From Academic Kids

The title of this article is incorrect because of technical limitations. The correct title is nWo.
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nWo logo

The nWo (New World Order) was both a professional wrestling storyline and the stable of wrestlers who were its central players. The nWo storyline, run by WCW, began on the July 7, 1996 Bash At The Beach PPV. This storyline involved a faction from "outside" WCW – originally Scott Hall, Kevin Nash, and Hulk Hogan – "invading" WCW. This proved to be a turning point in the history of wrestling, as it drew attention to the (then) second-rated WCW, and helped bring pro wrestling back into mainstream entertainment.

The idiosyncratic capitalization of the group's initialism, nWo, comes directly from the official logo that WCW created for the stable.

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The original nWo.

Original storyline

According to the storyline, the nWo went against tradition, and planned to take over WCW. Hulk Hogan captured the WCW Championship from The Giant at Hog Wild in August 1996, then promptly spray painted the title with the letters "nWo." This began a long and bitter feud between WCW and the nWo. At Fall Brawl 1996, team nWo defeated team WCW in the "war games" match, cementing their stranglehold on WCW. Sting, who was one of WCW's main supporters, grew disgusted at the accusation that he had joined the nWo, and after the war games match, he told WCW to "stick it", and went on a hiatus. The nWo debuted an Imposter Sting that made the fans to think that Sting betrayed them. The nWo continued to dominate WCW, and new members soon appeared, including Ted DiBiase, Syxx, and The Giant. They even had their own referee, Nick Patrick. Legendary superstar "Macho Man" Randy Savage took the lead in the battle against the nWo, but in the end he lost to Hogan and disappeared. In a shocking event, WCW president Eric Bischoff revealed that he was a member of the nWo, therefore giving them major power.

The odds were too much to bear for WCW, and soon Rowdy Roddy Piper surfaced in WCW to battle old nemesis Hulk Hogan, who had now dubbed himself "Hollywood" Hulk Hogan.

Piper gained a victory over Hogan, but could not capture the title. In January 1997, the nWo made great strides when they held their very own PPV titled Souled Out. In this event, Hogan faced former nWo member The Giant. Hogan defeated him, and Nash & Hall lost their tag titles to the Steiner brothers. But the next night, Bischoff gave the belts back to the nWo. In February 1997, Randy Savage returned and shocked WCW by joining the nWo. Through 1997, the nWo controlled the power in WCW. WCW seemed to gain an advantage in August 1997, when Lex Luger won the title from Hogan. But Hogan won the belt back at the 1997 Hog Wild PPV. After an eventful fall, where the nWo destroyed the Four Horsemen, and gained a new member in Curt Hennig, Sting returned to action to face Hogan at StarrCade 1997. This was the most anticipated match in WCW history.

Nash vs. Hogan

In a controversial finish, special referee Bret Hart proclaimed Sting the new WCW Champion. But the title was soon held up, and Hogan and Sting fought again at Superbrawl 1998, where Sting captured the belt. For the first time, the nWo was having problems within. Randy Savage was having problems with Hogan, and the two fought in a cage to settle the difference. Hogan soon recaptured the title, and the nWo again had control.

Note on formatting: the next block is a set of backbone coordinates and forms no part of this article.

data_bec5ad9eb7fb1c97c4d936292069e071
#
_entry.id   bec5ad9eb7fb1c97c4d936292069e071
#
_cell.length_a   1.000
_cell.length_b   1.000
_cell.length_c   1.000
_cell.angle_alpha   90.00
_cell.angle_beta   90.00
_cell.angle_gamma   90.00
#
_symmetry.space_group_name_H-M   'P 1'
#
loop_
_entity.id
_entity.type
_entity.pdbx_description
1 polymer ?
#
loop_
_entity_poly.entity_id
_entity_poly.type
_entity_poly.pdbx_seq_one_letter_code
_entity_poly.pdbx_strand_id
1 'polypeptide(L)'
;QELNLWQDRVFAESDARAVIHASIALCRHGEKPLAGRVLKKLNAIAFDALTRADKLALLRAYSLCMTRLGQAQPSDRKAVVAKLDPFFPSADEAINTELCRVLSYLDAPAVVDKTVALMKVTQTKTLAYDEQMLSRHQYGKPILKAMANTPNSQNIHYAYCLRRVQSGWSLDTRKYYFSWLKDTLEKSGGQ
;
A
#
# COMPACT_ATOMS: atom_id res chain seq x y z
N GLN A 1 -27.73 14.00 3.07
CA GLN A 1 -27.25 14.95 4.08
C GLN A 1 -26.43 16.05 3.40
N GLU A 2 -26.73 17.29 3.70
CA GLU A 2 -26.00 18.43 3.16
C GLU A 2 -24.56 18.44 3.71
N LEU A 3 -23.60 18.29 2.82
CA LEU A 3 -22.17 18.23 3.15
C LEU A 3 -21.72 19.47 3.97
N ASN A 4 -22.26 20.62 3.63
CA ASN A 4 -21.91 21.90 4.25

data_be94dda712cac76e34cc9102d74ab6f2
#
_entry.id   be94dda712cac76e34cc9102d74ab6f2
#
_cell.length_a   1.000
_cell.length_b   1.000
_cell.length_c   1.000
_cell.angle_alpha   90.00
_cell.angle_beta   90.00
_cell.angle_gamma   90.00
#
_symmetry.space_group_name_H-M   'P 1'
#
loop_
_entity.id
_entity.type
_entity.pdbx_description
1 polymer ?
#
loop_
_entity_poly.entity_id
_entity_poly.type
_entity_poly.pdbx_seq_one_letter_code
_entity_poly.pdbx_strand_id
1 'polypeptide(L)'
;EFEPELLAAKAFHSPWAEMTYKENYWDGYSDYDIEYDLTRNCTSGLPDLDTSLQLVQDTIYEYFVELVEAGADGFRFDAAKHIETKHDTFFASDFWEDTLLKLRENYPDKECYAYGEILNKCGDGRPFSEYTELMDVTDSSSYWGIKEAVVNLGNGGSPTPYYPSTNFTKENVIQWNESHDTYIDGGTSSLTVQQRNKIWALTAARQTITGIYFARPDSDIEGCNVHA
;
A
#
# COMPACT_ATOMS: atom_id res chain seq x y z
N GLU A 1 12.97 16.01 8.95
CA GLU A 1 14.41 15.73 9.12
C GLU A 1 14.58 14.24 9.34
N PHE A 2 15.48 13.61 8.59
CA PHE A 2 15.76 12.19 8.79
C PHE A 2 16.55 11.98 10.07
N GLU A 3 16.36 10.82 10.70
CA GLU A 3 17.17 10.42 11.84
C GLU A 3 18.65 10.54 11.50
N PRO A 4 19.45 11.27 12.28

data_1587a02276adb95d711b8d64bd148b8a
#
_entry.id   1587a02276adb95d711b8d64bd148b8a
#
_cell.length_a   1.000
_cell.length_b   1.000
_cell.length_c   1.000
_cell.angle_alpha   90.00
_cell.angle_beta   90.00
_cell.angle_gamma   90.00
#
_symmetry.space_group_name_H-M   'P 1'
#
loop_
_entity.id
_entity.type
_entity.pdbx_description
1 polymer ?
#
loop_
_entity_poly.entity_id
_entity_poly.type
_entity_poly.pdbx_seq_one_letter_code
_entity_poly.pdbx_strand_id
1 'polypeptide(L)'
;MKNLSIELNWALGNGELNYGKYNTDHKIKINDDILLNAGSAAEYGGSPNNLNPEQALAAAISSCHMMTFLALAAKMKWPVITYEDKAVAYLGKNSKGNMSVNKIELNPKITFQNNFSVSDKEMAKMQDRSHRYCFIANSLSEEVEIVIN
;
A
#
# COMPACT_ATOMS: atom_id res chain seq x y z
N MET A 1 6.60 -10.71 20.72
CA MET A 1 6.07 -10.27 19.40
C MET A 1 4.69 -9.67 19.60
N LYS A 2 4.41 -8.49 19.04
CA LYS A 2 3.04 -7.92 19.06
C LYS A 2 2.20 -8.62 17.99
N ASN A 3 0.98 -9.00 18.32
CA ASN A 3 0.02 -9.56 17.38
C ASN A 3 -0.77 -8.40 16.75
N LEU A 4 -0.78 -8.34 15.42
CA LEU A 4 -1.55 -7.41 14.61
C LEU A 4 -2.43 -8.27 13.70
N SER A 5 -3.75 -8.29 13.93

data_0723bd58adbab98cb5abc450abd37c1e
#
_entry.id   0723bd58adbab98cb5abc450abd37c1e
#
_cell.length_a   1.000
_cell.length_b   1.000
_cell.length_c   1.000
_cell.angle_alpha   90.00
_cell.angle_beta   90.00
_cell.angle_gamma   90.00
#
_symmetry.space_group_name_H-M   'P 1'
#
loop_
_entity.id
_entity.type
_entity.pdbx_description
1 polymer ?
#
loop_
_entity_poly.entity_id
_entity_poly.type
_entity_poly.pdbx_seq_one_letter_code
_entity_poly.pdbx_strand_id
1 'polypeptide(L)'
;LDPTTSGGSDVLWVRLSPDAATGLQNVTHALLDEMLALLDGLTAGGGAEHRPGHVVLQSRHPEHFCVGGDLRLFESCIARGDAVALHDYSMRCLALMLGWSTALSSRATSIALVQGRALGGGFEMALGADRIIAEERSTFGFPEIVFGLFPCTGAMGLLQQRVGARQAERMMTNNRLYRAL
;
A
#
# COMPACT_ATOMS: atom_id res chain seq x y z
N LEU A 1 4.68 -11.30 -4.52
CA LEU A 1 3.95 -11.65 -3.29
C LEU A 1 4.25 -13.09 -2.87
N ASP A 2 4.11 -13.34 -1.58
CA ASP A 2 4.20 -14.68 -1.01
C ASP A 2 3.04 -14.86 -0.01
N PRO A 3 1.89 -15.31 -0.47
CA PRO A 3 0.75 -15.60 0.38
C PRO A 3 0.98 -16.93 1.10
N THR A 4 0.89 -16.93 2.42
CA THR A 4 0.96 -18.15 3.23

On the May 4, 1998 episode of WCW Monday Nitro, WCW announced that nWo had split into two "factions." On one side was the nWo Wolfpac faction, which was headed by Kevin Nash and included Lex Luger, Sting, Konnan and Randy Savage. On the other side was nWo Hollywood, which was headed by Hogan, and included Brian Adams, Buff Bagwell, Eric Bischoff, Miss Elizabeth, The Giant, Scott Hall, Curt Hennig, Rick Rude, Bret Hart, The Disciple, Scott Norton, Dusty Rhodes, Stevie Ray, Dennis Rodman, Scott Steiner, Vincent, Horace Hogan and referee Slick Johnson. The nWo Hollywood faction was sometimes also referred to (originally) as "nWo black and white" (as opposed to the "red and black" Wolfpac). During this part of the storyline, WCW wrestlers like Goldberg were presented as faces, the Wolfpac wrestlers were presented as tweeners, and the nWo Hollywood faction as heels.

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nWo Wolfpac.

The "fingerpoke of doom"

The two sides battled each other throughout 1998. In July 1998, Hogan lost the title to Goldberg, and the nWo slowly started to lose focus. It seemed that the nWo had beaten WCW by splitting in two—they had no one left to fight but each other. But splitting in two also destroyed the nWo. They never again had the power that they originally had. By October 1998, Hogan left the nWo and went on hiatus. As 1999 started, Kevin Nash was the WCW champion, and he and Hogan conspired a huge nWo comeback in January. The angle ended on the January 4, 1999 episode of Nitro with a now-infamous match in which Nash lay down for Hogan, and allowed Hogan to pin him with a single finger—a finish that fans nicknamed the "Fingerpoke of Doom". The nWo reigned again, with the nWo elite (Hogan, Nash, Hall, Buff Bagwell, Scott Steiner, Lex Luger and Miss Elizabeth) reunited under the Wolfpac label, while the undercard wrestlers in the nWo (Curt Hennig, Stevie Ray, Vincent, Horace Hogan and Brian Adams) continued in the "black and white" faction, but for only a short time.